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Human rights again abused in U.S. air raid on Pakistan
www.chinaview.cn 2006-01-16 21:09:18

    BEIJING, Jan. 16 (Xinhuanet  by Qi Zijian ) -- A U.S. air strike intended to killal-Qaida's No. 2 man Ayman al-Zawahiri missed its target and killed at least 18 innocent people in a Pakistani village, in yet another clear manifestation of U.S. forces' sheer disregard for civilian lives in Washington's on-going anti-terror campaign.

    The Pakistani government on Saturday lodged a protest with the United States over its "unprovoked" air attack on the country's northwestern tribal region, a move which resulted in a grave abuse of human rights of these innocent civilians.

    In a statement, the Foreign Ministry condemned the killing of civilians, saying it had delivered an official protest to the U.S.ambassador to Islamabad.

    Pakistani Information Minister Sheik Rashid Ahmed said his government wanted "to assure the people we will not allow such incidents to recur."

    On Friday, a U.S. pilotless aircraft fired missiles on the village of Damadola in the country's Bajaur tribal area, targeting Ayman al-Zawahiri, the second-highest-ranking leader of Osama bin Laden's al-Qaida terror network.

    However, local officials in the Pakistan-Afghanistan border region said at least 18 civilians, including five women and five children, had been killed in the attack.

    Washington has said it is not sure about Zawahiri's fate after the air strike, while a senior Pakistani security official said hewas convinced the man had not been in the village at all when it was hit.

    The incident stirred strong reactions in Pakistan on Saturday, with thousands of tribesmen taking part in a rally in the town of Khaar, the administrative center of Bajaur, to protest the killing.

    It is not the first time for U.S. forces, in the name of anti-terrorism, to mount attacks which have resulted in the loss of innocent civilians in Pakistan and other countries.

    The New York Times reported that eight people, also including women and children, were killed on Jan. 7 when U.S. forces fired missiles and destroyed the house of a local cleric in North Waziristan close to the Afghan border. Pakistan reacted with a strong protest with coalition forces on Monday.

    There have been a number of incidents involving civilian deathsin failed or misdirected U.S. attacks in Afghanistan and along the border with Pakistan, said the newspaper.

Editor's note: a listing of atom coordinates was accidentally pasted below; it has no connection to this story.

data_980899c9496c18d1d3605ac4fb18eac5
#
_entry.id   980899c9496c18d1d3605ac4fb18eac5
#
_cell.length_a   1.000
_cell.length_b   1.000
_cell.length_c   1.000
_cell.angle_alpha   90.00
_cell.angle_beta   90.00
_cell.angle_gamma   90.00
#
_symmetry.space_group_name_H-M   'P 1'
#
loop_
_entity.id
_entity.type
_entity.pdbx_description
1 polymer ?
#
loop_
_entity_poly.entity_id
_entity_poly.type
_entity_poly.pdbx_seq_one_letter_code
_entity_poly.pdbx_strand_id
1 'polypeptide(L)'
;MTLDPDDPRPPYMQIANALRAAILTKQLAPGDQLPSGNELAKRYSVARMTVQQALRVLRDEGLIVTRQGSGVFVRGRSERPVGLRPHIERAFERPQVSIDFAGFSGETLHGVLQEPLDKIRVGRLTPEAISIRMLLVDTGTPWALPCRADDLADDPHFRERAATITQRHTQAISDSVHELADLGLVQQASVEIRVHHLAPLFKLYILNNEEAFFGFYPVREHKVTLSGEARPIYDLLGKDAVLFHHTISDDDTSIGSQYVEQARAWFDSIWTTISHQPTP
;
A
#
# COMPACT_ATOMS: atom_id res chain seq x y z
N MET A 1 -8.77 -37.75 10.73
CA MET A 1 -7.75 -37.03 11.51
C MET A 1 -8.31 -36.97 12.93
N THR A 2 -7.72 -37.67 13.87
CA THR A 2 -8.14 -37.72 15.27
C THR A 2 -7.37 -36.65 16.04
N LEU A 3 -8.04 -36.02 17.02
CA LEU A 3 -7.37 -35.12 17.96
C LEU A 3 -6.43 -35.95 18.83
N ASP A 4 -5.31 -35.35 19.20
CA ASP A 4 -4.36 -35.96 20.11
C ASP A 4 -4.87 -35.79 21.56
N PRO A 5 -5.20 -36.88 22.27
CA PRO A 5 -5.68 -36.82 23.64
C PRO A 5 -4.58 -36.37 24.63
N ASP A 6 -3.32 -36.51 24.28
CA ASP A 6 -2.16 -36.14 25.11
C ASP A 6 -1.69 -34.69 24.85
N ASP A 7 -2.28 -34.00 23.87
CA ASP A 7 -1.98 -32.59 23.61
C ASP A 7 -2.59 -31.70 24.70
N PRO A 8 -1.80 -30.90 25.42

In December 2003, nine children and a 25-year-old man were killed in a strike from another U.S. pilotless aircraft in Hutala,a village in a remote area of southern Ghazni Province.

    The intended target, a Taliban supporter who was suspected of being behind several attacks on foreign aid and construction workers, was not among the dead and may have not been in the village at the time.

    The bloody incidents reveal U.S. forces' grave disregard for other people's human rights and Washington's double standards are very much in evidence.

    There may be justification for the United States to press ahead with its anti-terror policy, which is aimed at protecting the safety of American people, or their right of existence, from being harmed.

    However, after the Sept. 11 terrorist attacks, the "anti-terror" operations launched by U.S. forces on other nations'soil have seriously violated the right of existence of the people there.

    Judging by the incidents, it has become all the more obvious that Washington has all along adopted double standards when it comes to the human rights of its own people and those from other countries.

    Human rights organizations in Pakistan also condemned Saturday's attack, which they said undermined the cause of democracy in the South Asian country, reported The Washington Post.

    Afrasiab Khattak, director of the Human Rights Commission of Pakistan, was quoted as describing the attack "a grass violation of human rights."

    The United States, which considers itself as a "defender of human rights," always makes irresponsible comments on other nations' human rights records.

    But what U.S. forces have done shows that their goal is not to protect human rights, but find an excuse for their other political moves.

    The air strikes on Pakistani soil by U.S. forces have also affected its sovereignty.

    According to The New York Times, the country has not granted U.S. forces in Afghanistan the right to cross the border, even in pursuit of militants.

    Pakistani security forces have made great efforts in fighting terrorism and hunting down al-Qaida members believed to be taking shelter in the northwestern tribal region, President Pervez Musharraf was quoted as saying.

    The Pakistani Foreign Ministry also mentioned the security forces' mass operations against foreign militants, saying: "To protect our people and territory from incursion remains our responsibility."

    Some U.S. officials assert human rights are more important than sovereignty. But once their country's interests are involved, neither of the two issues is no longer important.

    The United States will continue to carry out its anti-terror operations in the future, and such air strikes on other nations' soil could take place again.

    Nevertheless, no one would want to see the continued loss of innocent lives as a result of the anti-terror operations. Enditem

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